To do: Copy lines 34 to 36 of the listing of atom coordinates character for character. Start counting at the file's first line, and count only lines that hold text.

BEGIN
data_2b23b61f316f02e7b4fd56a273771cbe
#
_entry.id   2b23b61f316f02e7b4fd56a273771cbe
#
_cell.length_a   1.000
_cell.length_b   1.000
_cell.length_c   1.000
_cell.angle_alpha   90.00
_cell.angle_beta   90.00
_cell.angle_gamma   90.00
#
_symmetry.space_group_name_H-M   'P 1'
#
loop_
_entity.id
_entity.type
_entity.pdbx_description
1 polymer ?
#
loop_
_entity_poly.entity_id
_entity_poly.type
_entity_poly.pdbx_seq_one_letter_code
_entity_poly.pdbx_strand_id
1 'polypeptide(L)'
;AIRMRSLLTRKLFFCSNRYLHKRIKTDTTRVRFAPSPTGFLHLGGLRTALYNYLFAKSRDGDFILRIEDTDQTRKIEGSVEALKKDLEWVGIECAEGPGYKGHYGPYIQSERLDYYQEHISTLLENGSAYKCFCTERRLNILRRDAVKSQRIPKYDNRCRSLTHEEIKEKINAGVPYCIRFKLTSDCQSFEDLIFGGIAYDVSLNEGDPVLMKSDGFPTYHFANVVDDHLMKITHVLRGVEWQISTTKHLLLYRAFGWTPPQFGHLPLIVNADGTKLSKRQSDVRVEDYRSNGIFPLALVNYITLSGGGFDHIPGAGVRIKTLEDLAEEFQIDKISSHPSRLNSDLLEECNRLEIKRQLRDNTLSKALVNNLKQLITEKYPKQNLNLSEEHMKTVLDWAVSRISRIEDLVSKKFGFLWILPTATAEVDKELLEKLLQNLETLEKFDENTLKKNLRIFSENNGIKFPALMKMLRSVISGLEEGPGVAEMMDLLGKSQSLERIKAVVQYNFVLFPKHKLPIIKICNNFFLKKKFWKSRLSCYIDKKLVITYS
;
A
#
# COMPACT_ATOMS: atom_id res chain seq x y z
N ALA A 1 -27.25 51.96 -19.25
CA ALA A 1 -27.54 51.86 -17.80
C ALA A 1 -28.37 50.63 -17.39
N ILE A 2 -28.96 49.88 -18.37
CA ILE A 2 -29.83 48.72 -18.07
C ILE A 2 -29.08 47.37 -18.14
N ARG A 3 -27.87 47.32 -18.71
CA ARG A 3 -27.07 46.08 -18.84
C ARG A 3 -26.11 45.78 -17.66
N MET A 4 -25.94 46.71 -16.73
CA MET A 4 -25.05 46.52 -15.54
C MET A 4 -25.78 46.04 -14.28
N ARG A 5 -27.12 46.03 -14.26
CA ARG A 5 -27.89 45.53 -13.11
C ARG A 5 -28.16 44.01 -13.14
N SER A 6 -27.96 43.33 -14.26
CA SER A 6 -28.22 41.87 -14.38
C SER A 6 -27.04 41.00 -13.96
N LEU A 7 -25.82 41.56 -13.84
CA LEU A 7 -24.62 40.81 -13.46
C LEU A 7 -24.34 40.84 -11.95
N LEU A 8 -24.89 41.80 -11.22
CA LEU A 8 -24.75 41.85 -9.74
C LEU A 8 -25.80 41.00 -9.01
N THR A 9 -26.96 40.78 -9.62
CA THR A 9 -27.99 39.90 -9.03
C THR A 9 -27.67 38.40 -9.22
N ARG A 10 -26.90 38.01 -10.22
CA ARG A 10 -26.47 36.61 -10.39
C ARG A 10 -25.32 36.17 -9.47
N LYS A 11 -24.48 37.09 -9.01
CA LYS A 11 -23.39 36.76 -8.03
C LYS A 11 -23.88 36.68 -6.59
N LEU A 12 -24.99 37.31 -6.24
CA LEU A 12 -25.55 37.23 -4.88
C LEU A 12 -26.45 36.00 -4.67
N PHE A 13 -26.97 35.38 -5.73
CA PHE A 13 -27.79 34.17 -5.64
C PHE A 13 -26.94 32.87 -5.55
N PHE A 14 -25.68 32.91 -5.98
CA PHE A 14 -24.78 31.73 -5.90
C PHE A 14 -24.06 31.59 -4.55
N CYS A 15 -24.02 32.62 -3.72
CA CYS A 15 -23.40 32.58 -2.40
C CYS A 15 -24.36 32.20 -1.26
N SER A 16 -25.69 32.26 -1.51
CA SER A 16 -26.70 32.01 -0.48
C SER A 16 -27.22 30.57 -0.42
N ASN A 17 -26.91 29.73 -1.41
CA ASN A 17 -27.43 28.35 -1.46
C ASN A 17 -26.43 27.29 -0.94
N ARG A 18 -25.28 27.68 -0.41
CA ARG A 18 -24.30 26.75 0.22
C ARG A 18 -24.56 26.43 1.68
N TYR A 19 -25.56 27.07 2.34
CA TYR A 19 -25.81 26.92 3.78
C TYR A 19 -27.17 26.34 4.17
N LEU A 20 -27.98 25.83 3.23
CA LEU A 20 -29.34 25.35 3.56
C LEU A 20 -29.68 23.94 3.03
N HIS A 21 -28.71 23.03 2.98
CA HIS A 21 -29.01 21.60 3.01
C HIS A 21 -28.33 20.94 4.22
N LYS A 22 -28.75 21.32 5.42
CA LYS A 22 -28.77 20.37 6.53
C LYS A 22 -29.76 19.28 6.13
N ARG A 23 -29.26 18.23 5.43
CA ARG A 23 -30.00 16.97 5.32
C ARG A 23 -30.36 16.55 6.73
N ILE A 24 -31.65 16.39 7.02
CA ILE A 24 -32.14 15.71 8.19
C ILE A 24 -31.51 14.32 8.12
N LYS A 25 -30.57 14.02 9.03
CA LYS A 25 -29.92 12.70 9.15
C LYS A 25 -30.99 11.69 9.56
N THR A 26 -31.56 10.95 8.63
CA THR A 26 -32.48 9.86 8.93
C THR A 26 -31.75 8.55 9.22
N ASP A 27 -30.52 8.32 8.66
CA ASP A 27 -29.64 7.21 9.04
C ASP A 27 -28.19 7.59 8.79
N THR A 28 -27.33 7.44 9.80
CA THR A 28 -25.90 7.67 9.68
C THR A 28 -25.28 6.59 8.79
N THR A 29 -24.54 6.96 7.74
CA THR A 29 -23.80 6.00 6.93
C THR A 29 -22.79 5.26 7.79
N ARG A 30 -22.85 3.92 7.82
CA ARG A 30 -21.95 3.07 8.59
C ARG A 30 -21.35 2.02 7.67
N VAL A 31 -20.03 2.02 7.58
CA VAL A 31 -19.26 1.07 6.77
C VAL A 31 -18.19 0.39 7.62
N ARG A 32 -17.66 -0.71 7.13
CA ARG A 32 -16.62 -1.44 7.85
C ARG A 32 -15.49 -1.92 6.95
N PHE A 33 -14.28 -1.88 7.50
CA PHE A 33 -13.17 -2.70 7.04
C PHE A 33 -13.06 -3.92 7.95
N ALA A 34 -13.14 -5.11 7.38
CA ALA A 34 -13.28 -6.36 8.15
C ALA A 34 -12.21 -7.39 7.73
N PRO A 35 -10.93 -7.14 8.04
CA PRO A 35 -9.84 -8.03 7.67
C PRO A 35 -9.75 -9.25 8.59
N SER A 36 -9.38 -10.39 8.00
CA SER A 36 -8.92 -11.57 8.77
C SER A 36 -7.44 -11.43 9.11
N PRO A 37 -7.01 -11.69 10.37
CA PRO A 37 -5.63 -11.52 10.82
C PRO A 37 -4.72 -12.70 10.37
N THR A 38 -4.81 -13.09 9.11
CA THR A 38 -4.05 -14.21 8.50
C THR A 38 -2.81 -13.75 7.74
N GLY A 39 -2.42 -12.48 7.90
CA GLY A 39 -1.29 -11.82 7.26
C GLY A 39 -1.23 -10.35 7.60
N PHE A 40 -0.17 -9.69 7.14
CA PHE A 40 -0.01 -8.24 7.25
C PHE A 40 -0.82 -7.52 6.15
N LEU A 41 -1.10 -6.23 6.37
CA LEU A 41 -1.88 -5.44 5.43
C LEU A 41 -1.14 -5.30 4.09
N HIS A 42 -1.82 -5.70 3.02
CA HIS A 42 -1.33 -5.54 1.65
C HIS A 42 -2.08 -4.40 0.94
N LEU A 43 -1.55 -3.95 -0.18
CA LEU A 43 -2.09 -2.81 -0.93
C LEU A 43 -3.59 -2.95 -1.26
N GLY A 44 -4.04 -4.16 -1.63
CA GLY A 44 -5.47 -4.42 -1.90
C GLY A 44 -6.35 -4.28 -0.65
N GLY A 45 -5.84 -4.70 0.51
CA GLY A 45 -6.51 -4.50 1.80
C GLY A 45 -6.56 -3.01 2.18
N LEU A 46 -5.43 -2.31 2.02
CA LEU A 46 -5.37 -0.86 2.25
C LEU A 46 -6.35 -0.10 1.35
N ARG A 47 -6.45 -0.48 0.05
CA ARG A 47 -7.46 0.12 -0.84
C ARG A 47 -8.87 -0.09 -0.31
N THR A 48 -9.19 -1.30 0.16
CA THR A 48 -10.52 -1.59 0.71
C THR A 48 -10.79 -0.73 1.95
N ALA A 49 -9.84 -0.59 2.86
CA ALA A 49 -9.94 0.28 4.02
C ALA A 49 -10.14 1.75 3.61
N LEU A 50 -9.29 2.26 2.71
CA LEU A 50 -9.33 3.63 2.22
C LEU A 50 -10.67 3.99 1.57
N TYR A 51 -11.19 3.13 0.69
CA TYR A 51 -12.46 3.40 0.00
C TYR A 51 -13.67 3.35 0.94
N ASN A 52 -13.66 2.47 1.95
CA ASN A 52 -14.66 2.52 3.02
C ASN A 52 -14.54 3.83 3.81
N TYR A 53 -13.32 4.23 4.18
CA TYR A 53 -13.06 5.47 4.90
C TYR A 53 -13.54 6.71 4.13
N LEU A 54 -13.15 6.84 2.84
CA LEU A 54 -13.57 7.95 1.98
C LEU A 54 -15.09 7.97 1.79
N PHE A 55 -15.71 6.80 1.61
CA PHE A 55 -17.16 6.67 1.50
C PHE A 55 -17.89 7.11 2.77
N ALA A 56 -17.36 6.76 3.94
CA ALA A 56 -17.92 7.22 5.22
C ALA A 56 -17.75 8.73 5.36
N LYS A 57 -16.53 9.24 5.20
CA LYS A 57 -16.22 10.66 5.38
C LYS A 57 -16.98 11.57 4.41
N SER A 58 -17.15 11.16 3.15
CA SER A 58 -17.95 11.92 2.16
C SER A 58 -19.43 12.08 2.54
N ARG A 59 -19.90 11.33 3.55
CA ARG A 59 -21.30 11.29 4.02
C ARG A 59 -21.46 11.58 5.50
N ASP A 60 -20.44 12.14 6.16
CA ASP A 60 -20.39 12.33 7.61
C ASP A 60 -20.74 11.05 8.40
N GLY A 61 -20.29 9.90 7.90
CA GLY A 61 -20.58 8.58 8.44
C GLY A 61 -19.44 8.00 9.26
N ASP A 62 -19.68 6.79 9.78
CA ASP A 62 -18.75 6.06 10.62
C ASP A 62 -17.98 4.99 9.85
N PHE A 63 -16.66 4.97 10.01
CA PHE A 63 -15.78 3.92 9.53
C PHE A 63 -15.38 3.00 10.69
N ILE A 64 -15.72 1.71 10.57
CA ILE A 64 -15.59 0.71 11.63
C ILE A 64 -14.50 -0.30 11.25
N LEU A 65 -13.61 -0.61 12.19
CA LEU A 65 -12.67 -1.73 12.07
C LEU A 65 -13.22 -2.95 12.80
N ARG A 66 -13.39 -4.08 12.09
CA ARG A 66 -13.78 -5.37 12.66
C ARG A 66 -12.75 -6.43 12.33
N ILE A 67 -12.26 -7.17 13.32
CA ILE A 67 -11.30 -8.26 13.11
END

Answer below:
N ILE A 2 -28.96 49.88 -18.37
CA ILE A 2 -29.83 48.72 -18.07
C ILE A 2 -29.08 47.37 -18.14